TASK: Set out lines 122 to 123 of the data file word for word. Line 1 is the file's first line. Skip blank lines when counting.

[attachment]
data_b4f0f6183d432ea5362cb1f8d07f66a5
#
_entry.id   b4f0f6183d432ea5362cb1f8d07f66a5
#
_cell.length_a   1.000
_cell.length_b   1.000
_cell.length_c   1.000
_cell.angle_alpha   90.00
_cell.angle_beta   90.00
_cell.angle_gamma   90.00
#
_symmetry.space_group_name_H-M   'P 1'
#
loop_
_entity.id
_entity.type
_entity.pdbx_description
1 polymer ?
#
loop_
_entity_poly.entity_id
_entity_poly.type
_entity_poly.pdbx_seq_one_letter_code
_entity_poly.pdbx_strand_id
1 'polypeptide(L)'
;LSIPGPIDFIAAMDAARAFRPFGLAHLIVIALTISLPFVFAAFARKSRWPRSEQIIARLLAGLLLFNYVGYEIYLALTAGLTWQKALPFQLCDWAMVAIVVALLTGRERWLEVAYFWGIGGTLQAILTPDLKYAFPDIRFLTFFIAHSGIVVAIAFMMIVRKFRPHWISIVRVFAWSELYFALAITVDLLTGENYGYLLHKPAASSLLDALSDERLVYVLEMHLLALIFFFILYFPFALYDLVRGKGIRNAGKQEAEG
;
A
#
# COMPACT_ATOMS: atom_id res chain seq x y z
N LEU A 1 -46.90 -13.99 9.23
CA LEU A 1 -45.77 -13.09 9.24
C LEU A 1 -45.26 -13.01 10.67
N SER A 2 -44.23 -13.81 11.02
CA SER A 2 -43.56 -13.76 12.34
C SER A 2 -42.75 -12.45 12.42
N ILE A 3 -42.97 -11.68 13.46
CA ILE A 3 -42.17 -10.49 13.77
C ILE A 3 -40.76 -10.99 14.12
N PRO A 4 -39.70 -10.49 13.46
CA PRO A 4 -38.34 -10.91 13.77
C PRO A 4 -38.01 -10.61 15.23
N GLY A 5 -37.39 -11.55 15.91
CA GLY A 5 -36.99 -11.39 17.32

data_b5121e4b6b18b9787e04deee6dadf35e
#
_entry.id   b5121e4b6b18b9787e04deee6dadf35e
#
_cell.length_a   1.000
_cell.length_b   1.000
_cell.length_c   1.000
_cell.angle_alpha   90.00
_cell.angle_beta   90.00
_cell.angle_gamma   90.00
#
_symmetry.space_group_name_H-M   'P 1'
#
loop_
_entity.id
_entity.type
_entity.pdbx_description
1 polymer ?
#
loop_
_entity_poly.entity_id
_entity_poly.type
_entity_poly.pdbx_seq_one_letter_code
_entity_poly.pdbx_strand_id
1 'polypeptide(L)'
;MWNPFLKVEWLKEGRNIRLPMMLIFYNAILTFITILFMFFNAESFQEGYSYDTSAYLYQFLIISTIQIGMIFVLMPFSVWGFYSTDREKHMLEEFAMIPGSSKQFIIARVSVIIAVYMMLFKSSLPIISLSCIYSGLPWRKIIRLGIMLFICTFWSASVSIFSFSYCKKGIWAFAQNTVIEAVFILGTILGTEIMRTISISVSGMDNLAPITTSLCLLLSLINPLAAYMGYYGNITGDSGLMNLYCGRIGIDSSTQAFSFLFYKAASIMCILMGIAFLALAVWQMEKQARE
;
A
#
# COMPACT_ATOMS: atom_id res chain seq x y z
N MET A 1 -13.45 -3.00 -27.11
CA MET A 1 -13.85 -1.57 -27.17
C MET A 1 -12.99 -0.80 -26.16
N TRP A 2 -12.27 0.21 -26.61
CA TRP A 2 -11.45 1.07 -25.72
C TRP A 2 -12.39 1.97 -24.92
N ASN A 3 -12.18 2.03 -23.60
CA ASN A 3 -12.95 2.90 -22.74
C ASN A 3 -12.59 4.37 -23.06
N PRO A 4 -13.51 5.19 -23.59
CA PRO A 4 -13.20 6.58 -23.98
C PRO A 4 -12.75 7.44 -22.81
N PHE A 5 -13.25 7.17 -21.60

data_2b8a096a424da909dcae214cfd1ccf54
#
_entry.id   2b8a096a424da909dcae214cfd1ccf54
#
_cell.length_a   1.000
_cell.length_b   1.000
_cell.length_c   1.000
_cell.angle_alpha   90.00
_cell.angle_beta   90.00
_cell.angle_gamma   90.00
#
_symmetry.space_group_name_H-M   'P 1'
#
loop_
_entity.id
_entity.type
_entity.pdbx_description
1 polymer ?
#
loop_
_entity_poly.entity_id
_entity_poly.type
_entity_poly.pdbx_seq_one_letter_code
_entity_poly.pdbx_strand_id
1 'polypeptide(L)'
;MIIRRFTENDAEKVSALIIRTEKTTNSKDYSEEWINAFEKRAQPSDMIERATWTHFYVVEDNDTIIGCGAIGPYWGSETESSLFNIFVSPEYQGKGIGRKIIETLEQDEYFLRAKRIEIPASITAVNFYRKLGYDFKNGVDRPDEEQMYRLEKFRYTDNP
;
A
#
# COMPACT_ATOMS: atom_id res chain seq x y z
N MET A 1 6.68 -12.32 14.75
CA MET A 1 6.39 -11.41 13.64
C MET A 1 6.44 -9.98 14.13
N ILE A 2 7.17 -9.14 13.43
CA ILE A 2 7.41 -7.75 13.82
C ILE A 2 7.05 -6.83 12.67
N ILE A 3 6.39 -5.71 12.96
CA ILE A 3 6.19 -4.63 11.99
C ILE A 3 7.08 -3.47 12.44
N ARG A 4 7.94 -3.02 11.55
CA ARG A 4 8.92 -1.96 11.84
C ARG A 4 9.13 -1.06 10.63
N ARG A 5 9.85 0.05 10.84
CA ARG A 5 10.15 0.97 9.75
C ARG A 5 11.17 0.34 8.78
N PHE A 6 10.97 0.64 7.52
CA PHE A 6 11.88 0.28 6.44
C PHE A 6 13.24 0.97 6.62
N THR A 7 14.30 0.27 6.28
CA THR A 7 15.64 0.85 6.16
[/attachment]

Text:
CA ILE A 2 7.41 -7.75 13.82
C ILE A 2 7.05 -6.83 12.67